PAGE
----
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Brussels plans crackdown on ‘fake news’ in social media

European Commissioner for security Julian King
Dario Pignatelli | AFP | Getty Images
European Commissioner for security Julian King

Brussels is preparing to crack down on social media companies who have been accused of spreading "fake news", issuing a stark warning that scandals such as the Facebook data leak threaten to "subvert our democratic systems".

The European Commission fears that next year's elections to the European Parliament are vulnerable to mass eurosceptic online "disinformation". Its concern sharpened after a whistleblower alleged that Cambridge Analytica gathered personal information from up to 50m Facebook users and used it to target voters in the US presidential election. Cambridge Analytica has denied using Facebook data in its modelling.

Julian King, European commissioner for security, is demanding a "clear game plan" for how social media companies can operate during sensitive election periods — starting with European Parliament polls in May 2019.

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A letter from Sir Julian to Mariya Gabriel, commissioner for the digital economy, calls for more transparency on the internal algorithms that internet platforms use to promote stories, limits on the "harvesting" of personal information for political purposes, and disclosure by tech companies of who funds "sponsored content" on their websites.

Sir Julian proposes a "more binding approach" than self-regulation, including "clearly and carefully defined performance indicators".

His proposals have backing from the other commissioners who are drawing up the EU's first policy on how to fight "online disinformation" to be published later this month.

The Cambridge Analytica revelations have turbo-charged the debate, with EU officials pushing for stronger guidance on how platforms should behave to safeguard democracy.

The "psychometric targeting activities" such as those of Cambridge Analytica, a data analysis company, are just a "preview of the profoundly disturbing effects such disinformation could have on the functioning of liberal democracies", Sir Julian wrote in the letter dated March 19.

"It is clear that the cyber-security threat we are facing is changing from one primarily targeting systems to one that is also increasingly about deploying cyber means to manipulate behaviour, deepen societal divides, subvert our democratic systems and raise questions about our democratic institutions," the letter adds.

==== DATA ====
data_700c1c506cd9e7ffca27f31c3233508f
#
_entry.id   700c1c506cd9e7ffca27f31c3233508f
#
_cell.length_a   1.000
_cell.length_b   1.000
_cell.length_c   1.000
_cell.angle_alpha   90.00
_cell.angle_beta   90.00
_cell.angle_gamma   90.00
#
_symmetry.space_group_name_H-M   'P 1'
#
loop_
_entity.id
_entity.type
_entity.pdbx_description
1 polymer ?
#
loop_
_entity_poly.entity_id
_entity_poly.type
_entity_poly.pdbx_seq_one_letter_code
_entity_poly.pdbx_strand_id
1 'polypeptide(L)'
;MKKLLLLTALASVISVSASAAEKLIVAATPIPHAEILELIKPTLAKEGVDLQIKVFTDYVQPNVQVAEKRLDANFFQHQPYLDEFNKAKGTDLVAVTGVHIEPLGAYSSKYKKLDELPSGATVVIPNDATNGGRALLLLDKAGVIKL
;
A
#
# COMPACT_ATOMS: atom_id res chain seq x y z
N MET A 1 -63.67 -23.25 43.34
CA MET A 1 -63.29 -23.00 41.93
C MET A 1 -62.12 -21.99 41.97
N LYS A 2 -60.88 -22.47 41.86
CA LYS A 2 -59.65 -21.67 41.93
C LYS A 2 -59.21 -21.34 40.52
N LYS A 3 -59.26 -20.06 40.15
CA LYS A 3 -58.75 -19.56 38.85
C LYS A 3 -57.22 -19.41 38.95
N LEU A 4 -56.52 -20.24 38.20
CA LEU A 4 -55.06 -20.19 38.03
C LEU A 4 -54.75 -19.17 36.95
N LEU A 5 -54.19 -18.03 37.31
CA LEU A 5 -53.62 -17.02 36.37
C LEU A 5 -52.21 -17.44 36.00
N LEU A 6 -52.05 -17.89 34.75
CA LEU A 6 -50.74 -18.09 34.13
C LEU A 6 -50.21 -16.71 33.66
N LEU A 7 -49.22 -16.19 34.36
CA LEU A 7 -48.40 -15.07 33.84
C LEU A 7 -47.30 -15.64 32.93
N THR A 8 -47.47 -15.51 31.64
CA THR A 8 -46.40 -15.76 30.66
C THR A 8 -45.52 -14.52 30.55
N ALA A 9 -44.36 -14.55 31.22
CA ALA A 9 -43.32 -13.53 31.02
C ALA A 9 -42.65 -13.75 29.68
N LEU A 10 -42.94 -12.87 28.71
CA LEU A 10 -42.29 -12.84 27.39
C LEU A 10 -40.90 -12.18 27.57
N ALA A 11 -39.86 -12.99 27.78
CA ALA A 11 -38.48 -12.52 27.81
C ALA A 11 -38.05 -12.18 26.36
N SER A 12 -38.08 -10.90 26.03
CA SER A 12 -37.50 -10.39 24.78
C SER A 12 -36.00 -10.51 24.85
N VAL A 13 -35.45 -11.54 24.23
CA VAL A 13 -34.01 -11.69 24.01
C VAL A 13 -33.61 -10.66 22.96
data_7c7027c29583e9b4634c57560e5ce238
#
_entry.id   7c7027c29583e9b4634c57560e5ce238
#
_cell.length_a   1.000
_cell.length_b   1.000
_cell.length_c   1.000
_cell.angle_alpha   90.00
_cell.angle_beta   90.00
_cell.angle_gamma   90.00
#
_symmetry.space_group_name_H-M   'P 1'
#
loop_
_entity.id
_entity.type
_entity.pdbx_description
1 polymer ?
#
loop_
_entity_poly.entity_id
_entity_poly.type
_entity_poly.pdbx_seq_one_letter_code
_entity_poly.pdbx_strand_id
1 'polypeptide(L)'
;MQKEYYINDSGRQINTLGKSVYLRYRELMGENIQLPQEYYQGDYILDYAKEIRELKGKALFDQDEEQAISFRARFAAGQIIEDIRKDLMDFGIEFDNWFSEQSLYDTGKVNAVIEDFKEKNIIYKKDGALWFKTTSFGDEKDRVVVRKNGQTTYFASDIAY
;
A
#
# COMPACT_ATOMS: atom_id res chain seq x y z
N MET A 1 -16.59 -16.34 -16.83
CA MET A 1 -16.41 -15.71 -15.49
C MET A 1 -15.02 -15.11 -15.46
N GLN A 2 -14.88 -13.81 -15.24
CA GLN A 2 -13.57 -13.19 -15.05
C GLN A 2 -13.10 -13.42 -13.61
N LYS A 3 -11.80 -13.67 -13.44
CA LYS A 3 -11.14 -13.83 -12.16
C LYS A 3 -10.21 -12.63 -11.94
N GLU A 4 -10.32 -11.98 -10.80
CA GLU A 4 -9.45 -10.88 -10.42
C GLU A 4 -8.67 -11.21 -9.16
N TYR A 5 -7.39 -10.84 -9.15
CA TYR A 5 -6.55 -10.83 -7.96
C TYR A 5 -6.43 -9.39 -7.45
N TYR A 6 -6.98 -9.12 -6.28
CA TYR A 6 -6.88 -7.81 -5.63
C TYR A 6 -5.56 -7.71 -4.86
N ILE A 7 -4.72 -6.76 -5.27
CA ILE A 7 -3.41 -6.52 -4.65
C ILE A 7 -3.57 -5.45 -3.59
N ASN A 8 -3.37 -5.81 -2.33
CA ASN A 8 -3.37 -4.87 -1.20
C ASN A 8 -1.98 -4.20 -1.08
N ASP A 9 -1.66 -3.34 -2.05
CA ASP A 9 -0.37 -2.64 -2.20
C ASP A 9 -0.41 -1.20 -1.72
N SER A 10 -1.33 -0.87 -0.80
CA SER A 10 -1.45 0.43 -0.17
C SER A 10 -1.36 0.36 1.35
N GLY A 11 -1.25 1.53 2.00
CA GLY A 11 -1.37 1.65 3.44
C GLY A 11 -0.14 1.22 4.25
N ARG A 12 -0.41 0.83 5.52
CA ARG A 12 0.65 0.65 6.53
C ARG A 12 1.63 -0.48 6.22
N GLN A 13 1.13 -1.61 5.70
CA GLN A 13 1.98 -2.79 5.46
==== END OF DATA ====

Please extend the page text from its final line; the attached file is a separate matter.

Brussels' warning comes as a number of EU member states are drawing up "anti-fake news laws" amid a host of allegations over Russian interference in European elections in the past year.

France is preparing legislation to allow its judges to remove and block false viral content during national election campaigns. Emmanuel Macron, French president, has railed against the "defamatory untruths" and "deceitful propaganda" of Kremlin-backed media organisations such as RT and Sputnik, which both have French-language websites.

Earlier this year, Germany introduced it first "hate speech law" that forces platforms to quickly remove terrorist content, xenophobia and fake news or face fines of up to €50m.

EU officials are worried that next year's European elections will be hijacked by populist and eurosceptic forces using platforms to spread conspiracy theories, false news and doctored videos.

An EU-wide survey last month found that more than a third of European citizens came across fake news every day, with 83 per cent saying it was a threat to democracy, according to Eurobarometer.

But critics of the commission's approach say it could backfire if the EU ends up shutting down legitimate debate — or is successfully portrayed by its opponents as doing so.

Marietje Schaake, a liberal European Parliament member who focuses on digital governance, said there was a strong argument for tougher disclosure rules for "black box" algorithms and website owners whose anonymity meant they had "zero accountability". But she also warned of the potential for the wider online crackdown to backfire if it was seen an attempt by the EU to curb criticism. "It does put a spotlight on speech," she said. "You have to wonder if that's something desirable."

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